Thursday, 1 November 2007

End Bacon Now

Well, this is the message of the experts as any fule no by now. And, as Anita Anand said to a guest on last night's Drive show on Radio 5, "who are you to argue with peer reviewed science?". I presume the words "Sokal" and "hoax" mean little to her, but I'll defer to her point nonetheless.

The question is, apart from the simple "ok then" or "fuck off", what does one do? When I heard the news I did experience a moment of genuine panic and I can't help but think that this is partly the aim of such studies, however much they bleat about it actually being a good thing "because it helps us control our lives" or whatever. But while some people will, others, like myself, will continue to manage the risks and try to be careful with our diet.

The facts being "known" however, and I know DK has done a fine job of casting doubt on them, the _other_ question is - do I deserve medical treatment, should it become necessary, for refusing to follow the peer reviewed advice? Should I be regarded as a fool? I can't help thinking that this will happen, sooner or later, but, more, (oddly enough), food and drink we will expect people to control thoroughly but their sex lives we will not. No one, as far as I know, has suggested that people have less sex due to the risks, or that people should not receive treatment for sex-related conditions.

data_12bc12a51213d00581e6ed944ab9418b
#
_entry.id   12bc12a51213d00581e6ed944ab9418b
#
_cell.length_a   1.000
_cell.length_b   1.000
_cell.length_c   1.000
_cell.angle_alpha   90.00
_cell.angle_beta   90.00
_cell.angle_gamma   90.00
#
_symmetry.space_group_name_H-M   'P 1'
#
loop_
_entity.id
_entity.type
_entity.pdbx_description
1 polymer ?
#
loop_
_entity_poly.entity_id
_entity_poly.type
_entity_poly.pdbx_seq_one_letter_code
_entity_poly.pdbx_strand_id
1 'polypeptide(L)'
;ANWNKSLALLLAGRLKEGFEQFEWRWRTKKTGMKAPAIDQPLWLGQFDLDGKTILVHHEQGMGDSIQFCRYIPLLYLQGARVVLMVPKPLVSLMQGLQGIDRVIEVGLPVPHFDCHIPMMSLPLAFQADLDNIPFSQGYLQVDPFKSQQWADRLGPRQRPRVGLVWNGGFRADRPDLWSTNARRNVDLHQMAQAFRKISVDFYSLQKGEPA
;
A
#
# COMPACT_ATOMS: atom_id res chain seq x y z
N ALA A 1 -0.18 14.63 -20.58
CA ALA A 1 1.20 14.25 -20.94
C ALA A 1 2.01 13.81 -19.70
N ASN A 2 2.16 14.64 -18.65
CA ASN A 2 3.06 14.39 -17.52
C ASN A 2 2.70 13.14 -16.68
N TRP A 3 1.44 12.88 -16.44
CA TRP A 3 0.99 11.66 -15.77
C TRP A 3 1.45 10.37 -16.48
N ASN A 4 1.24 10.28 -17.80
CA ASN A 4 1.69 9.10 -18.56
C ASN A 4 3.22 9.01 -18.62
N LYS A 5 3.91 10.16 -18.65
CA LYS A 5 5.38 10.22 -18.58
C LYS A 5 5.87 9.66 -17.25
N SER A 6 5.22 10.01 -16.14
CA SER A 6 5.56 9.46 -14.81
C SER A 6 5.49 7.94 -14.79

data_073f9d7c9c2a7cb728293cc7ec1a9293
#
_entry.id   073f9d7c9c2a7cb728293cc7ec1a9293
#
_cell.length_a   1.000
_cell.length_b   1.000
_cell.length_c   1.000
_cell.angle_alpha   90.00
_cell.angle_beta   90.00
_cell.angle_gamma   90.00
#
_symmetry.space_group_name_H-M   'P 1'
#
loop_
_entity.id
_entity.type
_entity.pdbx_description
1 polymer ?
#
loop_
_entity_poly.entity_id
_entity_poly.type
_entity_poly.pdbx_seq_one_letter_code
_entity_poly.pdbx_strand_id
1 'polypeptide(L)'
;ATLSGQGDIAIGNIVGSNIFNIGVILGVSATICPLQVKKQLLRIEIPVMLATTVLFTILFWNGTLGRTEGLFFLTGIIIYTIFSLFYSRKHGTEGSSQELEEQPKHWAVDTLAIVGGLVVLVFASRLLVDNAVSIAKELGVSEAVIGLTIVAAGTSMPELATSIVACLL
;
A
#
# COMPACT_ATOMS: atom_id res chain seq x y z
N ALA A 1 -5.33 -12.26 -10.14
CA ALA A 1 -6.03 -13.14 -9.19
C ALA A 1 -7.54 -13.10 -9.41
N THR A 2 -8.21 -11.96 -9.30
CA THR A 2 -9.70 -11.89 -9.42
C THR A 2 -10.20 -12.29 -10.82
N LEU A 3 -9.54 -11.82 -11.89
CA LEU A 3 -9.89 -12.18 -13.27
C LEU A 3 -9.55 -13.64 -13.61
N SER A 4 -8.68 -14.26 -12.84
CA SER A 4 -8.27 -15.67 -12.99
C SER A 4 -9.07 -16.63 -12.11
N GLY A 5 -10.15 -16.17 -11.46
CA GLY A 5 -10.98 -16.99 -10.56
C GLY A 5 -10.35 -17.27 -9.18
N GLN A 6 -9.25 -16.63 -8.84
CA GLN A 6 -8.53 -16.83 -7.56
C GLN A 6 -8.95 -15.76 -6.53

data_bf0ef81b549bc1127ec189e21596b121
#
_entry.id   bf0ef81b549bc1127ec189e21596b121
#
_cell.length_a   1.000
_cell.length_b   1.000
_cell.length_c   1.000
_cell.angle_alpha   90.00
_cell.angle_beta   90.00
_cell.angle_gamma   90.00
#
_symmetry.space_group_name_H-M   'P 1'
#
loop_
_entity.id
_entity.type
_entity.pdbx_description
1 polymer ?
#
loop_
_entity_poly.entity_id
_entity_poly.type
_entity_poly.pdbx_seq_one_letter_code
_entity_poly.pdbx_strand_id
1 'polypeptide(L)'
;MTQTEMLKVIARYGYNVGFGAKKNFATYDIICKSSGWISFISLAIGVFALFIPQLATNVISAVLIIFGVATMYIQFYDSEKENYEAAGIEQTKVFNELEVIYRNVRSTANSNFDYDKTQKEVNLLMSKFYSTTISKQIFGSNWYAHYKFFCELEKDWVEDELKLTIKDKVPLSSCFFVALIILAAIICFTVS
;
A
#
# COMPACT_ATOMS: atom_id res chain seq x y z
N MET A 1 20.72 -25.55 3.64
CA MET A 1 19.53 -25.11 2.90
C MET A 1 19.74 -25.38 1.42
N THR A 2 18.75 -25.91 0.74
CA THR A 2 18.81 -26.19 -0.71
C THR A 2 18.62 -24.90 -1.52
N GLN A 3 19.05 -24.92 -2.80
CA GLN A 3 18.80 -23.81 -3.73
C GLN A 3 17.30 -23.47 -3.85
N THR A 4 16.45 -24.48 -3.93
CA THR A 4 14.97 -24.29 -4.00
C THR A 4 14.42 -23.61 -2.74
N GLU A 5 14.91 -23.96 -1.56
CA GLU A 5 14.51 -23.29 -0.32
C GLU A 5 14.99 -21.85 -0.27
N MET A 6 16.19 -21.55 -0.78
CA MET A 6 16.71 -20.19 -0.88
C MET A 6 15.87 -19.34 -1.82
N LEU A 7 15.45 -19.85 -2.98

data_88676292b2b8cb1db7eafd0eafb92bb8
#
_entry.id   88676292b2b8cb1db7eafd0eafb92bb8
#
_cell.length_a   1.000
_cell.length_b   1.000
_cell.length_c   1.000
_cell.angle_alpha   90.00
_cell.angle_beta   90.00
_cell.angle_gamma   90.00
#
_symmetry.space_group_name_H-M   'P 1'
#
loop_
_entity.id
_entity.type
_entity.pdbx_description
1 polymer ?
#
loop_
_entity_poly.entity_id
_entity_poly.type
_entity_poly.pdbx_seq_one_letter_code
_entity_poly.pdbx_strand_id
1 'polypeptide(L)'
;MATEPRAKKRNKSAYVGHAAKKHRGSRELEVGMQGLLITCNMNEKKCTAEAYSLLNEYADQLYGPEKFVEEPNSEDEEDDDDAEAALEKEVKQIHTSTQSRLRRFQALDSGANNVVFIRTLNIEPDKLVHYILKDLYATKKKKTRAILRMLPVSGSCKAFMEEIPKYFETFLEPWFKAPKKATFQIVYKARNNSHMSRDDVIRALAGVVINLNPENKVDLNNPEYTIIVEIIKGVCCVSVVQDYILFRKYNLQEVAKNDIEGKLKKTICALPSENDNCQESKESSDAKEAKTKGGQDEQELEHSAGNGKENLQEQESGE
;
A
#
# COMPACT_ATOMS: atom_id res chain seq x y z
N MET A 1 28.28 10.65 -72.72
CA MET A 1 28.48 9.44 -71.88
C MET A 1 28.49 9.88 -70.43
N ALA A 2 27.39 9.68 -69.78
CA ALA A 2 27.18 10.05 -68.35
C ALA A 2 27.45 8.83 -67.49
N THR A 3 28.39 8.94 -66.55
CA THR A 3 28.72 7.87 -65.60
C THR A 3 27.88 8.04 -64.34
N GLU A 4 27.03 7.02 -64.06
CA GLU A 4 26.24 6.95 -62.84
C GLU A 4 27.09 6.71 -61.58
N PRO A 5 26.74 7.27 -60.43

Why are we becoming collectively neurotic about food, obsessed with finger-pointing and threats of losing basic civil rights through it; but seem not to think that people can control what happens to them by having less sex?

I'm going down the pub, despite being exhorted to drink little or no alcohol. I won't be causing any fights, but I suppose I might fall over or something.

I probably won't come up with answers to my questions, but I might think about them a bit more.


Jeremy Jacobs said...

Complete nonsense all this stuff

fake consultant said...

this is an extremely tough issue that is expressing itself in different ways in the uk, as you noted, and in the us.

here, instead of being government-based, the same policies are corporate based (keep in mind most americans with health insurance have it because of their employment); which might be even worse, since it's considered fine for your boss to rule your life, even in areas where government can't.